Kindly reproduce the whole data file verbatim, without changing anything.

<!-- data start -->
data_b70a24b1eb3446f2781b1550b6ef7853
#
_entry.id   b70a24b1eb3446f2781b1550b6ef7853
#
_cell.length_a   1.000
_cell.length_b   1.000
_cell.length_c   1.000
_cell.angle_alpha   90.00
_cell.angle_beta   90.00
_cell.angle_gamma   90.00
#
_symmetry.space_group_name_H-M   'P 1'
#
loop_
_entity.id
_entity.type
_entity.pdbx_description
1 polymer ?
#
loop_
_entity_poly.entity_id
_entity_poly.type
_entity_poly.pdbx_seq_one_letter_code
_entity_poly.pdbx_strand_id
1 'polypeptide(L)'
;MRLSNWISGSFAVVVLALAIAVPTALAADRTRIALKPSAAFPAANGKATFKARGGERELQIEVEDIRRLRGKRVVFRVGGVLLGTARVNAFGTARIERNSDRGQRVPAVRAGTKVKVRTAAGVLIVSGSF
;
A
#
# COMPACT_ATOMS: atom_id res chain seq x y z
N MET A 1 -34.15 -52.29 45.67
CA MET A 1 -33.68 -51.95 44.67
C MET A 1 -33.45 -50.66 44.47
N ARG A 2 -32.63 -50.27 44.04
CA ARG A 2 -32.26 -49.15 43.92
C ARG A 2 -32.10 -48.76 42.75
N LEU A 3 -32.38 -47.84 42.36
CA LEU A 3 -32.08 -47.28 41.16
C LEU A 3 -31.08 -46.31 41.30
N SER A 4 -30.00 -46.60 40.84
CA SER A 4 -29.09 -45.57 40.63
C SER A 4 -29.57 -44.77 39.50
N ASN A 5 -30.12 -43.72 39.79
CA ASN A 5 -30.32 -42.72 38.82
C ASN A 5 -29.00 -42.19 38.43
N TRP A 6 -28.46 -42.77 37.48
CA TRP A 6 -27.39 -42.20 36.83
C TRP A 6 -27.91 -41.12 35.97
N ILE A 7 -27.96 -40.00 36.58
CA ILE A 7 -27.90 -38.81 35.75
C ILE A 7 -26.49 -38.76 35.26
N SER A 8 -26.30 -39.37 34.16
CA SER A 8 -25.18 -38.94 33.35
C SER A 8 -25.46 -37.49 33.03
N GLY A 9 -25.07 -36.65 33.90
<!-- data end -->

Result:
data_b70a24b1eb3446f2781b1550b6ef7853
#
_entry.id   b70a24b1eb3446f2781b1550b6ef7853
#
_cell.length_a   1.000
_cell.length_b   1.000
_cell.length_c   1.000
_cell.angle_alpha   90.00
_cell.angle_beta   90.00
_cell.angle_gamma   90.00
#
_symmetry.space_group_name_H-M   'P 1'
#
loop_
_entity.id
_entity.type
_entity.pdbx_description
1 polymer ?
#
loop_
_entity_poly.entity_id
_entity_poly.type
_entity_poly.pdbx_seq_one_letter_code
_entity_poly.pdbx_strand_id
1 'polypeptide(L)'
;MRLSNWISGSFAVVVLALAIAVPTALAADRTRIALKPSAAFPAANGKATFKARGGERELQIEVEDIRRLRGKRVVFRVGGVLLGTARVNAFGTARIERNSDRGQRVPAVRAGTKVKVRTAAGVLIVSGSF
;
A
#
# COMPACT_ATOMS: atom_id res chain seq x y z
N MET A 1 -34.15 -52.29 45.67
CA MET A 1 -33.68 -51.95 44.67
C MET A 1 -33.45 -50.66 44.47
N ARG A 2 -32.63 -50.27 44.04
CA ARG A 2 -32.26 -49.15 43.92
C ARG A 2 -32.10 -48.76 42.75
N LEU A 3 -32.38 -47.84 42.36
CA LEU A 3 -32.08 -47.28 41.16
C LEU A 3 -31.08 -46.31 41.30
N SER A 4 -30.00 -46.60 40.84
CA SER A 4 -29.09 -45.57 40.63
C SER A 4 -29.57 -44.77 39.50
N ASN A 5 -30.12 -43.72 39.79
CA ASN A 5 -30.32 -42.72 38.82
C ASN A 5 -29.00 -42.19 38.43
N TRP A 6 -28.46 -42.77 37.48
CA TRP A 6 -27.39 -42.20 36.83
C TRP A 6 -27.91 -41.12 35.97
N ILE A 7 -27.96 -40.00 36.58
CA ILE A 7 -27.90 -38.81 35.75
C ILE A 7 -26.49 -38.76 35.26
N SER A 8 -26.30 -39.37 34.16
CA SER A 8 -25.18 -38.94 33.35
C SER A 8 -25.46 -37.49 33.03
N GLY A 9 -25.07 -36.65 33.90